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Old 02-03-2013, 04:17 PM   #61
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Honestly? I'm looking forward to a little distance.
Does it happen that you currently have teenagers?
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Old 02-03-2013, 04:31 PM   #62
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Does it happen that you currently have teenagers?
How'd ya guess
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Old 02-03-2013, 04:45 PM   #63
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Old 02-06-2013, 12:22 AM   #64
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I'm kinda late to this, but I just HAVE to add my input here.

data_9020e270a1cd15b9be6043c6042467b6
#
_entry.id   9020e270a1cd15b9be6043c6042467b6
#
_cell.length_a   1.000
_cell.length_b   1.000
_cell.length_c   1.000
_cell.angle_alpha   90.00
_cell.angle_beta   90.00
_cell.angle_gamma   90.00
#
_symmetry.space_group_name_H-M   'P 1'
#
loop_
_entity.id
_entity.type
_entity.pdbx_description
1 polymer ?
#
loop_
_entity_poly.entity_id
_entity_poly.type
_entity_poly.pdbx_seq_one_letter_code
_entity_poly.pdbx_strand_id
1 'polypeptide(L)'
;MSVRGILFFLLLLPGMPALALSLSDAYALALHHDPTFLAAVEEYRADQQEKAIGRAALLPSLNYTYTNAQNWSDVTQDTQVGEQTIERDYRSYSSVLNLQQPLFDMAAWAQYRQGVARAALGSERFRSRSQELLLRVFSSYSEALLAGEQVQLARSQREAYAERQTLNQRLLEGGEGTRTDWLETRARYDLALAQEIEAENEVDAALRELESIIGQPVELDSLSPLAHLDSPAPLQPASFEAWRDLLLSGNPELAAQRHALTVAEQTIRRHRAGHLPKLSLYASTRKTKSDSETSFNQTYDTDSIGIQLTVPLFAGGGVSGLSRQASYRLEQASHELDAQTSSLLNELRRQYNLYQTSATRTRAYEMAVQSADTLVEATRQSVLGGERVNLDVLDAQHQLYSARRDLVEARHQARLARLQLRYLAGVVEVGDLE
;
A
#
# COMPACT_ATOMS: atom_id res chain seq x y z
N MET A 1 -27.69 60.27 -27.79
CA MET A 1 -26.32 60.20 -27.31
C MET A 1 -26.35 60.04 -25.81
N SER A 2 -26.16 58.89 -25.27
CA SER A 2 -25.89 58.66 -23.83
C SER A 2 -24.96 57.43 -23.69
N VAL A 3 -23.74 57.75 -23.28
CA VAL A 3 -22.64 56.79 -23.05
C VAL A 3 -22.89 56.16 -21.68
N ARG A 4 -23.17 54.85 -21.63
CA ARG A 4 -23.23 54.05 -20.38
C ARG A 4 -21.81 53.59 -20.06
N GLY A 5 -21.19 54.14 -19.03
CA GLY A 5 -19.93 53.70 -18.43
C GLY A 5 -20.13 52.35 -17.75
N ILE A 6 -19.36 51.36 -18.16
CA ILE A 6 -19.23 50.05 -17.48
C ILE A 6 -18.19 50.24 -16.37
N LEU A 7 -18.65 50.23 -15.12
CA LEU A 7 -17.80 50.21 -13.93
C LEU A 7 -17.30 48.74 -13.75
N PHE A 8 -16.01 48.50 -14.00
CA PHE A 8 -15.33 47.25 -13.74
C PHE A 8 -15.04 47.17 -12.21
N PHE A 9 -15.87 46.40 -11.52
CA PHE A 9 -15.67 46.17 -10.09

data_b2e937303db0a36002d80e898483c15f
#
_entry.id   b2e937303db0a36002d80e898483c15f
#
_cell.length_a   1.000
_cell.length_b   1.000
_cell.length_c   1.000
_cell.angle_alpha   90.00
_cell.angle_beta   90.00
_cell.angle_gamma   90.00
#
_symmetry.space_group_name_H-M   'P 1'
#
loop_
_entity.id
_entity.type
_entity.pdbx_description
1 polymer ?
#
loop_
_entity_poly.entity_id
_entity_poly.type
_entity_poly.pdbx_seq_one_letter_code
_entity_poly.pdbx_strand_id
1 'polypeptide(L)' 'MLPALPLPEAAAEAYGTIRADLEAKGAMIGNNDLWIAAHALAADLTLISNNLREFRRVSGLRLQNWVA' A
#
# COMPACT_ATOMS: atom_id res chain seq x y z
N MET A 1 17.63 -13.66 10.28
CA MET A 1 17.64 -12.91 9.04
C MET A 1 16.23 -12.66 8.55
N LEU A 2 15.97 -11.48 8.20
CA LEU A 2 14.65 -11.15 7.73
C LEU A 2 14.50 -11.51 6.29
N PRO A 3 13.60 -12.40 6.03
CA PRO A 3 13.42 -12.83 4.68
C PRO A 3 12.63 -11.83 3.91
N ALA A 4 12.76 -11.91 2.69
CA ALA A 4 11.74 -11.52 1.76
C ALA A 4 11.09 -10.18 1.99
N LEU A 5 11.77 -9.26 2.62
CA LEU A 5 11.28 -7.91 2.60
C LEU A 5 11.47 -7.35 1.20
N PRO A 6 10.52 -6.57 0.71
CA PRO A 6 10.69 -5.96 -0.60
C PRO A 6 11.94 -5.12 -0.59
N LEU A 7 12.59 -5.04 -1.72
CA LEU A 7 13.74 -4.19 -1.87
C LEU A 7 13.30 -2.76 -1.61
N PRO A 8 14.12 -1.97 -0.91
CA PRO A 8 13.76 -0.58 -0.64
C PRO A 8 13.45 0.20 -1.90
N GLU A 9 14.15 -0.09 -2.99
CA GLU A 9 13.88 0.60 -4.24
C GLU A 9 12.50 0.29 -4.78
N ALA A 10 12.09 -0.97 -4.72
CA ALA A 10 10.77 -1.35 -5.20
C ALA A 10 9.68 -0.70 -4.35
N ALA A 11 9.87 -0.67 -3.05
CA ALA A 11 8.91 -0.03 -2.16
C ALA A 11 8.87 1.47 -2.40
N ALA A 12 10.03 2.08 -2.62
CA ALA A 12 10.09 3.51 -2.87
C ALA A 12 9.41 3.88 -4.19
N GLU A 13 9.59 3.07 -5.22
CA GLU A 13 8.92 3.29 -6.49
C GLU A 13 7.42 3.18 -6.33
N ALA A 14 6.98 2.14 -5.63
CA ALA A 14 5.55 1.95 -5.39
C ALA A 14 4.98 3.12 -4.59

My parents are both Cuban as well, the only difference is my brothers and I were raised in Broward and not Dade.

When I was 17, I applied to Nova, USF and FSU. All my friends and my boyfriend at the time got accepted to FSU and I was rejected. I was pretty upset about it, but I couldn't accept it, so I appealed it and got in. Let me tell you how furious my mother was when I told her that I not only got into FSU, but I had about 20 days left at home before I had to start classes....

I tried really hard to go home as often as I could, but that 7 hour drive was just awful. She was hysterical every time we had to say goodbye and it killed me that I was the cause of that. After my second year of living in Tallahassee she stopped crying.

I just have to say that moving out is one of the best things you can do for yourself. I didn't know how to cook, do laundry, pay bills, etc. until I left home. Hispanic mothers have a tendency to baby their children and do everything for them...it feels so good when you cook your first delicious meal, in your own apartment, that you paid rent for..rent money that you worked for and earned yourself. Moving out forces you to grow up and learn how to fend for yourself. You establish your own sense of pride.